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Table of Contents
Vol. 33, No. 4, 2003
Issue release date: July – August
Section title: Original Paper
Pathophysiol Haemost Thromb 2003;33:192–196

Acquired and Inherited Thrombophilic Factors and the Risk for Residual Venous Thrombosis

Bank I.a · Tick L.W.c · Hutten B.A.b · Kramer M.H.H.c · Middeldorp S.a · Büller H.R.a
Departments of aVascular Medicine and bClinical Epidemiology and Biostatistics, Academic Medical Center, University of Amsterdam, Amsterdam and cDepartment of Internal Medicine, Eemland Hospital, Amersfoort, The Netherlands
email Corresponding Author

I. Bank

Department of Vascular Medicine, Academic Medical Center

F4-277, Meibergdreef 9

NL–1105 AZ, Amsterdam (The Netherlands)

Tel. +31 20 5665976, Fax +31 20 6968833, E-Mail I.Bank@amc.uva.nl

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Acquired and inherited thrombophilic factors increase the risk for (recurrent) venous thrombotic disease. However, little is known about the pathophysiological mechanisms causing these recurrences, or the persistence of thrombosis despite adequate treatment. Because residual thrombosis has been associated with a worse prognostic outcome, we performed an explorative study in order to investigate the prevalence of residual thrombotic lesions after anticoagulant treatment in patients with deep venous thrombosis. Thrombotic parameters as assessed by ultrasonography after a 12-week course of anticoagulants were used. Both thrombophilia in general and acquired thrombophilia in particular were found to be associated with the extent of residual thrombosis. Of the individual thrombophilic factors, protein C deficiency, prothrombin 20210A mutation, active malignant disease and lupus anticoagulant were associated with an increased risk of residual thrombotic mass. Patients with inherited thrombophilia did not differ from patients without any thrombophilic abnormality with regard to residual thrombotic mass [relative risk (RR) 1.3, 95% confidence interval (CI) 0.9–1.8], while acquired thrombophilic disorders increased the risk for residual thrombotic mass as compared to patients without any defect (RR 1.7, 95% CI 1.2–2.2). Although these results should be confirmed in a larger study, they might help us form hypotheses concerning why patients with thrombophilia are more prone to recurrent venous thromboembolic disease.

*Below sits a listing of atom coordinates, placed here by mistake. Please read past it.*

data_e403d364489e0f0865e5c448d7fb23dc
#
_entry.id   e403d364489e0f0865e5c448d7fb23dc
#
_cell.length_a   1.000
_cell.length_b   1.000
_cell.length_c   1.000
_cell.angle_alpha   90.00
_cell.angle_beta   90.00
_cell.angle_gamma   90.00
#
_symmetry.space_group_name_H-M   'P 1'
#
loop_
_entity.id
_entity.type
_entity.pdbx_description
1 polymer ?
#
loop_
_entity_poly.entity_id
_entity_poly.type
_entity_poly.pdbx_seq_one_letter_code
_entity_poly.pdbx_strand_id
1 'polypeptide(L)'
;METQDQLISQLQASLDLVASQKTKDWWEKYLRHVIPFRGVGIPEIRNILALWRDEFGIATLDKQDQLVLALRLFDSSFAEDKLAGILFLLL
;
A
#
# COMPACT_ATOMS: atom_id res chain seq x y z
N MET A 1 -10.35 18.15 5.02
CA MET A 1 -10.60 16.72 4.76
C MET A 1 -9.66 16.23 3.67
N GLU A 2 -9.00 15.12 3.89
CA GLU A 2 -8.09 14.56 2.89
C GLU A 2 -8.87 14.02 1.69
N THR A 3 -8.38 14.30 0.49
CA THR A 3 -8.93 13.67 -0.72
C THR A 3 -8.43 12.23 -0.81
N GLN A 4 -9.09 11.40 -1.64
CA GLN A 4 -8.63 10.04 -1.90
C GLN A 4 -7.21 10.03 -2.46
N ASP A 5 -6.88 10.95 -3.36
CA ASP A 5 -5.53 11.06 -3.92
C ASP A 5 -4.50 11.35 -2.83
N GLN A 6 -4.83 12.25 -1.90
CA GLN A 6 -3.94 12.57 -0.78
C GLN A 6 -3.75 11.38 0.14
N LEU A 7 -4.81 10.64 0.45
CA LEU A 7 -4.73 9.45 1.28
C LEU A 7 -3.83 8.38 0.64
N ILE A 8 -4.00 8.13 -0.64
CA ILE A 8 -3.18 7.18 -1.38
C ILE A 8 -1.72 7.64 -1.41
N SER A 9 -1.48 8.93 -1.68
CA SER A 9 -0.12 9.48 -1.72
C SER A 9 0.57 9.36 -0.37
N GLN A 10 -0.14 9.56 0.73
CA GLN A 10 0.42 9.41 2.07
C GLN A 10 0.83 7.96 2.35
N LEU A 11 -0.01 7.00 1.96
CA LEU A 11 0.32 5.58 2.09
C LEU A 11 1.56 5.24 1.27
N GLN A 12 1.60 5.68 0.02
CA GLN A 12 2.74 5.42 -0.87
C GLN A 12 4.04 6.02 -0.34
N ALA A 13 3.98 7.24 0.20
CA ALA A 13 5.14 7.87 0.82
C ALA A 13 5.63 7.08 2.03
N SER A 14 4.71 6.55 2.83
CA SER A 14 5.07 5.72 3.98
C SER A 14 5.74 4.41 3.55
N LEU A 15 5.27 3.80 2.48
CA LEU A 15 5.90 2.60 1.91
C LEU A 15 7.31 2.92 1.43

© 2004 S. Karger AG, Basel

Article / Publication Details

First-Page Preview
Abstract of Original Paper

Received: February 25, 2004
Accepted: June 22, 2004
Published online: December 02, 2004
Issue release date: July – August

Number of Print Pages: 5
Number of Figures: 0
Number of Tables: 2

ISSN: 1424-8832 (Print)
eISSN: 1424-8840 (Online)

For additional information: http://www.karger.com/PHT

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